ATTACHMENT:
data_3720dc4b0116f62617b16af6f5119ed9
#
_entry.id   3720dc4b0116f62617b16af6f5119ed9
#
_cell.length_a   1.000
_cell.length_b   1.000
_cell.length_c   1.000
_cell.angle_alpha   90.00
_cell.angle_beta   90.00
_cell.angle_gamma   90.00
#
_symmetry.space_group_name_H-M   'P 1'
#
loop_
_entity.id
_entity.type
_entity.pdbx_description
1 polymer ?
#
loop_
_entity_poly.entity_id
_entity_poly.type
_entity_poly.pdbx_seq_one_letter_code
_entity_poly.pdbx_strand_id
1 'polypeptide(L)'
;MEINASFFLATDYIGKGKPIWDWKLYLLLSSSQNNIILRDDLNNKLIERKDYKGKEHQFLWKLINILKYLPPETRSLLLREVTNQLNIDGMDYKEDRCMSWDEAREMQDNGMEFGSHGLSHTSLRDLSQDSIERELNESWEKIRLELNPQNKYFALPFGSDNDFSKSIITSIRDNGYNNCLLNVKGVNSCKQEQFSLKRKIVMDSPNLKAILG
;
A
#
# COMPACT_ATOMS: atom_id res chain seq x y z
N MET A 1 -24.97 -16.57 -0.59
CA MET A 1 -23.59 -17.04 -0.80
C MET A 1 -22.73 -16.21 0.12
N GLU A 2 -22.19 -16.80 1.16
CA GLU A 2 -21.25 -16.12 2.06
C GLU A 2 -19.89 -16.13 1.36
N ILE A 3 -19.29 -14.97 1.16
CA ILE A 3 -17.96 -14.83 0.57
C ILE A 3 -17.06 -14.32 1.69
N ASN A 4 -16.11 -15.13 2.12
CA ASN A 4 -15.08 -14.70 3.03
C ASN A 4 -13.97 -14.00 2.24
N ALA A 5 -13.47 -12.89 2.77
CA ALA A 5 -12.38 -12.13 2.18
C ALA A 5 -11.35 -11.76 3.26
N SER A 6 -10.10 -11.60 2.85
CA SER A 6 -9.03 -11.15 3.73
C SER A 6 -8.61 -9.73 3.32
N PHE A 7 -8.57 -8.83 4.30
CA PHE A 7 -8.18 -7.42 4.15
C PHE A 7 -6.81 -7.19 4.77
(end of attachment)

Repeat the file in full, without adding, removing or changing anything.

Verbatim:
data_3720dc4b0116f62617b16af6f5119ed9
#
_entry.id   3720dc4b0116f62617b16af6f5119ed9
#
_cell.length_a   1.000
_cell.length_b   1.000
_cell.length_c   1.000
_cell.angle_alpha   90.00
_cell.angle_beta   90.00
_cell.angle_gamma   90.00
#
_symmetry.space_group_name_H-M   'P 1'
#
loop_
_entity.id
_entity.type
_entity.pdbx_description
1 polymer ?
#
loop_
_entity_poly.entity_id
_entity_poly.type
_entity_poly.pdbx_seq_one_letter_code
_entity_poly.pdbx_strand_id
1 'polypeptide(L)'
;MEINASFFLATDYIGKGKPIWDWKLYLLLSSSQNNIILRDDLNNKLIERKDYKGKEHQFLWKLINILKYLPPETRSLLLREVTNQLNIDGMDYKEDRCMSWDEAREMQDNGMEFGSHGLSHTSLRDLSQDSIERELNESWEKIRLELNPQNKYFALPFGSDNDFSKSIITSIRDNGYNNCLLNVKGVNSCKQEQFSLKRKIVMDSPNLKAILG
;
A
#
# COMPACT_ATOMS: atom_id res chain seq x y z
N MET A 1 -24.97 -16.57 -0.59
CA MET A 1 -23.59 -17.04 -0.80
C MET A 1 -22.73 -16.21 0.12
N GLU A 2 -22.19 -16.80 1.16
CA GLU A 2 -21.25 -16.12 2.06
C GLU A 2 -19.89 -16.13 1.36
N ILE A 3 -19.29 -14.97 1.16
CA ILE A 3 -17.96 -14.83 0.57
C ILE A 3 -17.06 -14.32 1.69
N ASN A 4 -16.11 -15.13 2.12
CA ASN A 4 -15.08 -14.70 3.03
C ASN A 4 -13.97 -14.00 2.24
N ALA A 5 -13.47 -12.89 2.77
CA ALA A 5 -12.38 -12.13 2.18
C ALA A 5 -11.35 -11.76 3.26
N SER A 6 -10.10 -11.60 2.85
CA SER A 6 -9.03 -11.15 3.73
C SER A 6 -8.61 -9.73 3.32
N PHE A 7 -8.57 -8.83 4.30
CA PHE A 7 -8.18 -7.42 4.15
C PHE A 7 -6.81 -7.19 4.77